He didn't want to come to Cincinnati. Now he doesn't want to leave.
But Michael Baldwin, WXIX-TV Saturday night anchor and general assignment reporter, is heading to Clarksburg, W. Va., to become one of the nation's few African Americans working as a TV news director.
"This is a dream come true. I've been thinking about this for years," says Baldwin, 45, a New York native who came here from a Cleveland TV station five years ago. (He was very happy in Cleveland and had no interest in leaving – until the newsroom management changed.)
"Turns out I made a great career move joining Fox 19. I've really become a journalist here. They require reporters on the night side to find their own stories," he tells me.
Baldwin says he had to make "an incredibly long, tireless, and agonizing decision" because he didn't want to leave Cincinnati. "But after much thought, I felt this was the right career choice for me. The chance to get to work in management is something I have contemplated for years, but never got the opportunity -- until now," he wrote on Facebook.
After working his final shift July 7, Baldwin goes to WDTV-TV, the CBS affiliate in Clarksburg, about 40 miles south of Morgantown. Gray Television owns both stations. Clarksburg is No. 173 of Nielsen's 210 TV markets; Cincinnati is No. 37.
His promotion is not a knee-jerk reaction to the raised consciousness about African Americans in leadership positions since the death of George Floyd on Memorial Day. He has been talking to Debbie Bush, WXIX-TV vice president and general manager, for two years about his management ambitions. Only 5.5% of U.S. TV news directors are African-Americans, according to a 2019 survey of all 1,685 "operating, non-satellite television stations" by the Radio Television Digital News Association.
Does he feel added pressure after the Black Lives Matter protests and talk about diversity in the past month?
"I do. It is something I've never done before in news," says Baldwin, who notes that he has management experience at a car dealership. WDTV-TV has a news staff of 20 or 21, he says.
In my 35 years covering Cincinnati television, I've only known one Black news director: Ken Jobe at WLWT-TV (1999-2001). Baldwin has known only two – Jobe, when he worked in Memphis, and Camille Edwards, formerly of WABC-TV in New York.
"Being promoted from reporter to news director just doesn't happen very often. Michael is one of the best reporters in the market – and our company recognized his talent by promoting him to lead a newsroom and mentoring young journalists. I'm very proud of him and excited about his future," Bush says.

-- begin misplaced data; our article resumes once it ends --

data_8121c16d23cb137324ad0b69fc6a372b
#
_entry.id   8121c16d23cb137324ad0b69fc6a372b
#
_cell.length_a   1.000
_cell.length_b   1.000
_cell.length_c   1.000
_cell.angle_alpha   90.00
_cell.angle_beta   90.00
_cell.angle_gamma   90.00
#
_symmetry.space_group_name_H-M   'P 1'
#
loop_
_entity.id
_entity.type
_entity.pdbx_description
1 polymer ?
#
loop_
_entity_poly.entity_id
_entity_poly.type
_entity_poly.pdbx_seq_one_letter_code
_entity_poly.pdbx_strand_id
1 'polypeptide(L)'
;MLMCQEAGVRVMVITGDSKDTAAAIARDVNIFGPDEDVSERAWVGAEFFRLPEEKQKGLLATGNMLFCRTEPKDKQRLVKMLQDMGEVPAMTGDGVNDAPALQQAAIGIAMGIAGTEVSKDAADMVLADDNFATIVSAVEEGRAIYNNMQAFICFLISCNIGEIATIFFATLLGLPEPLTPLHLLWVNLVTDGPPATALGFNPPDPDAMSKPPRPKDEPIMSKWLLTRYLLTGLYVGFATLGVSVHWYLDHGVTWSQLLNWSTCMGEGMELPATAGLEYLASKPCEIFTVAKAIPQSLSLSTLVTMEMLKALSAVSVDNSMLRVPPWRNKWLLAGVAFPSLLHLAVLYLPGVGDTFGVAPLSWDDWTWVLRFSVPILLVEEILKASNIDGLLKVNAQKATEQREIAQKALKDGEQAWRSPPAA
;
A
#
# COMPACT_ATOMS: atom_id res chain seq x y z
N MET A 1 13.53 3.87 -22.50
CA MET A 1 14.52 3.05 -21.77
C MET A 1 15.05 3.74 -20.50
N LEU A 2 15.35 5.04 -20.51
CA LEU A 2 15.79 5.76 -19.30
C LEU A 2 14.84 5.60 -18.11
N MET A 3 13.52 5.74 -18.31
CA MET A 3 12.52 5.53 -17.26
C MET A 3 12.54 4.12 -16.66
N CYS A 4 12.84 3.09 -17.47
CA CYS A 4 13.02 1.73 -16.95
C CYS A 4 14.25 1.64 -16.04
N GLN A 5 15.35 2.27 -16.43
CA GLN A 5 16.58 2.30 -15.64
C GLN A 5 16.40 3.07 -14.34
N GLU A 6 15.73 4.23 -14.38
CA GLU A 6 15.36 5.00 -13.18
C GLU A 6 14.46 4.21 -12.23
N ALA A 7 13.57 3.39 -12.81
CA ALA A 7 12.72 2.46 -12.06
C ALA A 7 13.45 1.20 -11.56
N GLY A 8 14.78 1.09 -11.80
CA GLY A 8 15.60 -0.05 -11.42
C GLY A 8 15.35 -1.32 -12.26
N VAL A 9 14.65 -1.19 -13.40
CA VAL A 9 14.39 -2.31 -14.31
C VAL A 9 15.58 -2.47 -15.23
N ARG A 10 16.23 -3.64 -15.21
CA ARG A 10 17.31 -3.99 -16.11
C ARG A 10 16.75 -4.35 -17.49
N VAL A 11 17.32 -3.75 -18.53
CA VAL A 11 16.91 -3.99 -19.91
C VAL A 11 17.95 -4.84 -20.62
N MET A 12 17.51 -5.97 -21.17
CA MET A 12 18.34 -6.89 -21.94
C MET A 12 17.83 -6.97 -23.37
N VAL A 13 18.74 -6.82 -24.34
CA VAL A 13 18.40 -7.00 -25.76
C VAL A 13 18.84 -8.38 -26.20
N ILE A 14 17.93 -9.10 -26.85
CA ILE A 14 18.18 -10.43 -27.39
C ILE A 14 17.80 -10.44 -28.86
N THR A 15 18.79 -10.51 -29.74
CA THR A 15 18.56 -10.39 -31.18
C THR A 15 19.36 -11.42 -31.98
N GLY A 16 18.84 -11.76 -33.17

After graduating from the University of Massachusetts Boston in 1999, Baldwin worked for TV stations in Wichita Falls, Texas; Chattanooga, Tenn.; Las Vegas, Nev.; Providence, R.I.; and Cleveland.
"I will never forget my first time on the air (at Channel 19). I was supposed to observe for a week, but… Fox 19 couldn't let me wait a week" because of the shooting of Cincinnati Police Officer Sonny Kim. He was sent to the scene for a live report on the morning news.
"Just before I went live, the producer yelled in my ear, 'Who are you?' I then asked, 'What's the anchor's name again?' " Baldwin says. "I had only met Rob Williams once, and I didn't remember his name. I didn't even know where I was."
He quickly felt at home in WXIX-TV's diverse newsroom.
"For 18 years, I have worked in newsrooms without seeing news managers' faces that look like mine. In fact, I never have," Baldwin wrote on Facebook. "I have seen very few African American producers. At Fox 19, I am proud to say our news director has hired five, although right now we sit at four. Before working here, I would see maybe one, but usually no African Americans producers. Things are changing for the better. Diverse opinions and perspectives makes for a better newsroom and news product."
"I've never been as close with management as I am at Fox 19," he tells me. "I'm asked about my ideas. I've been participating in the Zoom conferences for news directors since early June."
Steve Hyvonen, WXIX-TV news director, says that Baldwin "is one of the reasons for Fox19’s success over the past few years. He's an aggressive journalist, a calm leader, and a good human being. We will certainly miss him, but knowing he is moving to an influential and important role within our company makes me very happy. I look forward to working with him as a fellow news director."
As Saturday night anchor, Baldwin has been a mentor to younger producers and reporters.
"Although technically I was not in charge, the producer and reporters came to me and asked my opinion on what to do," he says. "Essentially I'm going to do the same thing in Clarksburg… It's a very small market. And as they learn, so will I."
Would he like to return to WXIX-TV as news director some day?
"I'm going to see where this opportunity takes me. I've got to do the job in West Virginia first. It's like being a reporter. I started out at a small station in Wichita Falls, Texas (market No. 147). My goal was to get to a bigger station. Maybe someday I'll be a vice president like Debbie," he says.
He thanked his Facebook friends and followers for their support:
"Many of you have been very heroic in getting critical information to me, helping bring justice or even saving a life. Without getting too specific, I was contacted about a newborn in a very dangerous, life-threatening situation. The individual asked me to do something. I did. Later on, I got an email from police saying, 'You very well may have saved that baby's life.' But it wasn't me, it was the people. It was YOU who follow me here. YOU who cared about a child you never met. We have done some amazing things together. For that, I can't thank you enough."
WXIX-TV "has been a great opportunity," he says. "Coming to Fox 19 is the second-best decision I've ever made, after taking the job in West Virginia, I hope."